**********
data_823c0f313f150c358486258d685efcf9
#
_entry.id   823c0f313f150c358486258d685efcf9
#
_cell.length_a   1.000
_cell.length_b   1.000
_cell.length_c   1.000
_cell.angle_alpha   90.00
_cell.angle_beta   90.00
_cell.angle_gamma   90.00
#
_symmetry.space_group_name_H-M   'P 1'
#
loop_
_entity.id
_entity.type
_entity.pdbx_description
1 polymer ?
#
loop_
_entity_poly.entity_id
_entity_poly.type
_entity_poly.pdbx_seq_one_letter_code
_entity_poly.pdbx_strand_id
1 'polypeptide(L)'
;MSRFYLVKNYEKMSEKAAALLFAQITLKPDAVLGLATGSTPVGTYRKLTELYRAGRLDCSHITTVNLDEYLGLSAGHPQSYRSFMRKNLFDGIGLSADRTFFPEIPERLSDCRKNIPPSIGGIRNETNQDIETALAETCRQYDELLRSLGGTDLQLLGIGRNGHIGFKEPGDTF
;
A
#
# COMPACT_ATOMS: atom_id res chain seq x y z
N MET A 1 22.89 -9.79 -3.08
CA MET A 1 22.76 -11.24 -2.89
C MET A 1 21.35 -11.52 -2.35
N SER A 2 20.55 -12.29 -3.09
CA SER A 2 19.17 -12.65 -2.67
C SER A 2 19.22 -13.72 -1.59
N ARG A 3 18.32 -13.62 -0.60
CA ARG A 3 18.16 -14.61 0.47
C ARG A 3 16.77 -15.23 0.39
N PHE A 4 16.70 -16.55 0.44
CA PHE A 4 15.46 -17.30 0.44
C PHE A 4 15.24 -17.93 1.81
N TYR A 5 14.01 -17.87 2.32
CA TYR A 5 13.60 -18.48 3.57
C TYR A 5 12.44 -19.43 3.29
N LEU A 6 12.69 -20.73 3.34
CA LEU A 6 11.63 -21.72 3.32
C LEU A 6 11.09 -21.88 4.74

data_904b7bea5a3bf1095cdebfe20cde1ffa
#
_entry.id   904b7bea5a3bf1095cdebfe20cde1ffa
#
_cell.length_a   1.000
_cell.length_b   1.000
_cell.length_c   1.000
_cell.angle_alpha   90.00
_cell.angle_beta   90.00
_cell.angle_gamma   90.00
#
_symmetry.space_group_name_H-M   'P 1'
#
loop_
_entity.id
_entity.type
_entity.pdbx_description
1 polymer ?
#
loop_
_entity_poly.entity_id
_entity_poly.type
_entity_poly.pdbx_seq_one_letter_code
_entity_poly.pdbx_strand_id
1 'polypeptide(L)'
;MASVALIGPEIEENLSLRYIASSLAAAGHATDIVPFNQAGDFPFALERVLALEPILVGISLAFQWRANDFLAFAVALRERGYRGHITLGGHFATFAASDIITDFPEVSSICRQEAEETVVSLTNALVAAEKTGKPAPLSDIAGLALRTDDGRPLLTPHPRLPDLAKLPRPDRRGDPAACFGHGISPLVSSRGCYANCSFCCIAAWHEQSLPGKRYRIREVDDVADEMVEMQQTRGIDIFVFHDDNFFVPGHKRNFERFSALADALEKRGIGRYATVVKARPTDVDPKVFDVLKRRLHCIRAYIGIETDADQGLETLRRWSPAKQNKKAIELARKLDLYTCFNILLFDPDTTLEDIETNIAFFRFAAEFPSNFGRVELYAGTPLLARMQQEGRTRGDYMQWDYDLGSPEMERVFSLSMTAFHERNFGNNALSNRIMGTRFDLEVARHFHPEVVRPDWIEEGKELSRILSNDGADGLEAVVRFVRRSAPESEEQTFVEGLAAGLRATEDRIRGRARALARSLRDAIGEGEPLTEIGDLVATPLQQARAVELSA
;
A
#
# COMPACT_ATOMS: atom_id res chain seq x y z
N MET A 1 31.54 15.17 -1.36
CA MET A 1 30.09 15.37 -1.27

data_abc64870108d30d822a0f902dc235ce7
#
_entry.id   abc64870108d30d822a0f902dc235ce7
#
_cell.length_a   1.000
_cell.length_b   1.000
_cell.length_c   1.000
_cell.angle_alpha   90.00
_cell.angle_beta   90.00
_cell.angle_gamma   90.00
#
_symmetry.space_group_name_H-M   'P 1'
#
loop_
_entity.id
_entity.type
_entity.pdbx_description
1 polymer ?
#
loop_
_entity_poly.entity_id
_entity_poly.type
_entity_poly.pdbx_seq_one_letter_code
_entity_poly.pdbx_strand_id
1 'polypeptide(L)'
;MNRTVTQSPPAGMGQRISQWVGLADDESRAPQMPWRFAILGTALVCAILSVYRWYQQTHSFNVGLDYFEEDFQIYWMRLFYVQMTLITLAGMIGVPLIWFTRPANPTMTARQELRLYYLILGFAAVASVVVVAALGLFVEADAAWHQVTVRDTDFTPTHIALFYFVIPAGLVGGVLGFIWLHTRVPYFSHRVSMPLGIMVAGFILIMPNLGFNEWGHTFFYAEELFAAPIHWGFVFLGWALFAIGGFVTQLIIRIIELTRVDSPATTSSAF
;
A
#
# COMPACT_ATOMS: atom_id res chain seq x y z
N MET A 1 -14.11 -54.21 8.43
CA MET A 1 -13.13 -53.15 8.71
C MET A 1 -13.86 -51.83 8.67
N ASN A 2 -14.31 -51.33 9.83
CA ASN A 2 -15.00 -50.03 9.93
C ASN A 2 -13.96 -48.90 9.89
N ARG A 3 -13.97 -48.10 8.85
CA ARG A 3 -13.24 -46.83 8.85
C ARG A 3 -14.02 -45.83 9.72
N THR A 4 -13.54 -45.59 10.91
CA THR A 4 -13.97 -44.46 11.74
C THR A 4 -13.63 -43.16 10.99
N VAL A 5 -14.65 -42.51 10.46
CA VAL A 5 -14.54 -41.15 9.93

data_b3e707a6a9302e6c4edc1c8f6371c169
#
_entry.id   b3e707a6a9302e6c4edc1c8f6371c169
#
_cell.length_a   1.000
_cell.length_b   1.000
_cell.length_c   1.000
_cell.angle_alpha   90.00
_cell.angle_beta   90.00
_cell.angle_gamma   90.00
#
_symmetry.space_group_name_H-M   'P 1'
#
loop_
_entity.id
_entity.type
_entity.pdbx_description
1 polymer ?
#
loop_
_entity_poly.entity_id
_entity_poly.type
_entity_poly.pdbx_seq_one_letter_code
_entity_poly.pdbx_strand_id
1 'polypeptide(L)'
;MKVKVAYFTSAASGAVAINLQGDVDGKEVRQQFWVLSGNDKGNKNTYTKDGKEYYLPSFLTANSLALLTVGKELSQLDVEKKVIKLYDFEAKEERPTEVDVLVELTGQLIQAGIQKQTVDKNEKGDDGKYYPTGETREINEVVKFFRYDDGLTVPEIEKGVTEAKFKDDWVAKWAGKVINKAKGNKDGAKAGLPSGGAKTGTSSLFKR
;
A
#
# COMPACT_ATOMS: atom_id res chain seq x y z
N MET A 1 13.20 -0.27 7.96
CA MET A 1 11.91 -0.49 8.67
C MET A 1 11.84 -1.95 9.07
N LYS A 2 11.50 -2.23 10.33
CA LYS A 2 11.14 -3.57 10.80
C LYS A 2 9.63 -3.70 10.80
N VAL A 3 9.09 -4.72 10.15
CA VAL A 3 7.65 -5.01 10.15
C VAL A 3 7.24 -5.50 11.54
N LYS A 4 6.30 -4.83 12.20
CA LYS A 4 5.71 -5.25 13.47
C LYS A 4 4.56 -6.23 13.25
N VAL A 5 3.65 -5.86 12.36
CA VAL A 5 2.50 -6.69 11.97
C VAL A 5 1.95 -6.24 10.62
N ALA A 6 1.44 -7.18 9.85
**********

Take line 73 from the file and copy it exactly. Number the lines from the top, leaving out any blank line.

1 'polypeptide(L)'